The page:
Just in time for tax season:
You’ve gone through the process and your personal injury lawyer has successfully won a settlement for you the previous tax year. Your question: is this money mine? What are the most common scenarios and is the money from a personal injury settlement taxable?
In general, the money that is received from a personal injury settlement is not taxable as long as it was received due to a physical injury or physical sickness. The IRS states that:
If you receive a settlement for personal physical injuries or physical sickness and did not take an itemized deduction for medical expenses related to the injury or sickness in prior years, the full amount is non-taxable. Do not include the settlement proceeds in your income. (IRS)
In short, in most cases, if you did not claim a deduction on the medical bills, which resulted from the injury or illness, the settlement money is all yours.
However, there are circumstances, which deem personal injury settlement cash taxable.
When is my settlement considered taxable?
In general, the Internal Revenue Service (IRS) will only seek to tax personal injury settlements if the settlement is meant to replace your own income.
In the event that your settlement is meant to replace income (e.g. employment discrimination or a lost profits claim from a business) then the claim can be taxed. There are a few other instances that may be considered income replacement, so if this is something that you are worried about, it is important to consult a tax attorney to determine whether your settlement is taxable based on the unique circumstances of your case.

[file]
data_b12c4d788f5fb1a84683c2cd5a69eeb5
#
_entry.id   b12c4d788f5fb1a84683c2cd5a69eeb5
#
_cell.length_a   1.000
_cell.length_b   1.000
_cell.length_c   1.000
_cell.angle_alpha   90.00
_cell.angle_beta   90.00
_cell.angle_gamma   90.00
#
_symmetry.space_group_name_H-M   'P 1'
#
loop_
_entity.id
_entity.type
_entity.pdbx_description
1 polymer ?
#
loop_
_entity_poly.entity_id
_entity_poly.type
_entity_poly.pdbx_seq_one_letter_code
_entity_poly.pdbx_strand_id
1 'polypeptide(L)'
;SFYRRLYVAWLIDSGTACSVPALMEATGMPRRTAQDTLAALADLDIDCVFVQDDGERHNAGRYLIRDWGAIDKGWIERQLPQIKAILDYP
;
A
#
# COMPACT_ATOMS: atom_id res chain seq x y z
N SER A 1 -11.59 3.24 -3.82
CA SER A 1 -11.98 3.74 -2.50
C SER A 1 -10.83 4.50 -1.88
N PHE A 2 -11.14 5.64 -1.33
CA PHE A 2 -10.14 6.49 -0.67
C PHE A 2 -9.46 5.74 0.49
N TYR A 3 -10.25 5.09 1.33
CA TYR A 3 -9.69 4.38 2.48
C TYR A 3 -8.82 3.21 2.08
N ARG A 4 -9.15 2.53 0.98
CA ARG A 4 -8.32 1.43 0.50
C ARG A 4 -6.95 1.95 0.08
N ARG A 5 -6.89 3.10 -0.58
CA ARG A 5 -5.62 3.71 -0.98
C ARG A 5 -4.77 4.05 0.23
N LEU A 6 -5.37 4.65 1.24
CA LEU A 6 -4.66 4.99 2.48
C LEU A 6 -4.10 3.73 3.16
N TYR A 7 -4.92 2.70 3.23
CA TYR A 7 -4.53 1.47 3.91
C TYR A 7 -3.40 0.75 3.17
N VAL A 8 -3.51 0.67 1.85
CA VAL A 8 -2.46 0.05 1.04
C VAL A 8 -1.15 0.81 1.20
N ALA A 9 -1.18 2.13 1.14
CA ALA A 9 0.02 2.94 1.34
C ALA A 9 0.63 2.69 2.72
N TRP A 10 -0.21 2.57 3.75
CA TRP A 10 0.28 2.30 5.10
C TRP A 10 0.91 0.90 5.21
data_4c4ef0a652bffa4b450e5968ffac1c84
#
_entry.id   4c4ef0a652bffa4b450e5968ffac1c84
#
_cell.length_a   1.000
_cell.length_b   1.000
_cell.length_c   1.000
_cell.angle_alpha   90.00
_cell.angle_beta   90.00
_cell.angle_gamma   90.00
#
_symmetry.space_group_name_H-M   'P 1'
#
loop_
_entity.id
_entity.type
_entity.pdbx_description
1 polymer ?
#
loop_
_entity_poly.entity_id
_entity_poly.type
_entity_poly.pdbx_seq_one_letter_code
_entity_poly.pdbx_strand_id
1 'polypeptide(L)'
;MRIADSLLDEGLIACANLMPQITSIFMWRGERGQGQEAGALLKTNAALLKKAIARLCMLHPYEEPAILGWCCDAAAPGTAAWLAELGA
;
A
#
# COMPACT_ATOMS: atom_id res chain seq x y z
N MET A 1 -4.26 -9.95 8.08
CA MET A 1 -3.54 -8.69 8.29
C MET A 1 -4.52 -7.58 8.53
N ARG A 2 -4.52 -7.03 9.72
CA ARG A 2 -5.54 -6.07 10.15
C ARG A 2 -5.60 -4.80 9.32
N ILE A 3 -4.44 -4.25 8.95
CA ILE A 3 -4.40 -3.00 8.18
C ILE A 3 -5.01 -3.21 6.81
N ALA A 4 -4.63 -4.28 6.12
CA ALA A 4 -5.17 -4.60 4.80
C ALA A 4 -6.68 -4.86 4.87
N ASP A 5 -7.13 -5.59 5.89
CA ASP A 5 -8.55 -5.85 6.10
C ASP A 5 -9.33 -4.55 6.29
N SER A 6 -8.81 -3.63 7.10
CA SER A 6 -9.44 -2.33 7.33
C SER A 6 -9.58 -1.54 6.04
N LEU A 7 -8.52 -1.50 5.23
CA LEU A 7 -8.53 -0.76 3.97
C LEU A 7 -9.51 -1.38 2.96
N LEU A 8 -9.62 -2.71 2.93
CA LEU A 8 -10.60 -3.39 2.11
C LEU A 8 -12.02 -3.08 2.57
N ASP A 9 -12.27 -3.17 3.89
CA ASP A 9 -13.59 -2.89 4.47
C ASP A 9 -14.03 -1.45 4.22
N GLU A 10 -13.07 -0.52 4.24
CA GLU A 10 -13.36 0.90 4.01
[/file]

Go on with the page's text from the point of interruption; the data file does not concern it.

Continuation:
If your personal injury settlement is compensation for a physical observable injury, then the general rule is it will not be taxable. However, those are difficult quantifiers if the injury may be internal or mental.
Settlement taxes featured small
Medical Deductions Have Been Performed:
The other specific instance where your personal injury settlement may be taxed is in the event that you have previously claimed medical expenses.
According to Tax Attorney John Claudell:
“If you itemize deductions and you claimed medical expenses in previous years as an itemized deduction that were later reimbursed by the settlement then that amount would be taxable.”
Essentially what the IRS is saying here is that if you have claimed the money as a deduction from your taxes previously then there is the chance that the personal injury settlement you have received will be taxed. The exact wording from the IRS website is as follows:
If you receive a settlement for personal physical injuries or physical sickness, you must include in income that portion of the settlement that is for medical expenses you deducted in any prior year(s) to the extent the deduction(s) provided a tax benefit. If part of the proceeds is for medical expenses you paid in more than one year, you must allocate on a pro rata basis the part of the proceeds for medical expenses to each of the years you paid medical expenses. See Recoveries in Publication 525 for details on how to calculate the amount to report. The tax benefit amount should be reported as “Other Income” on line 21 of Form 1040.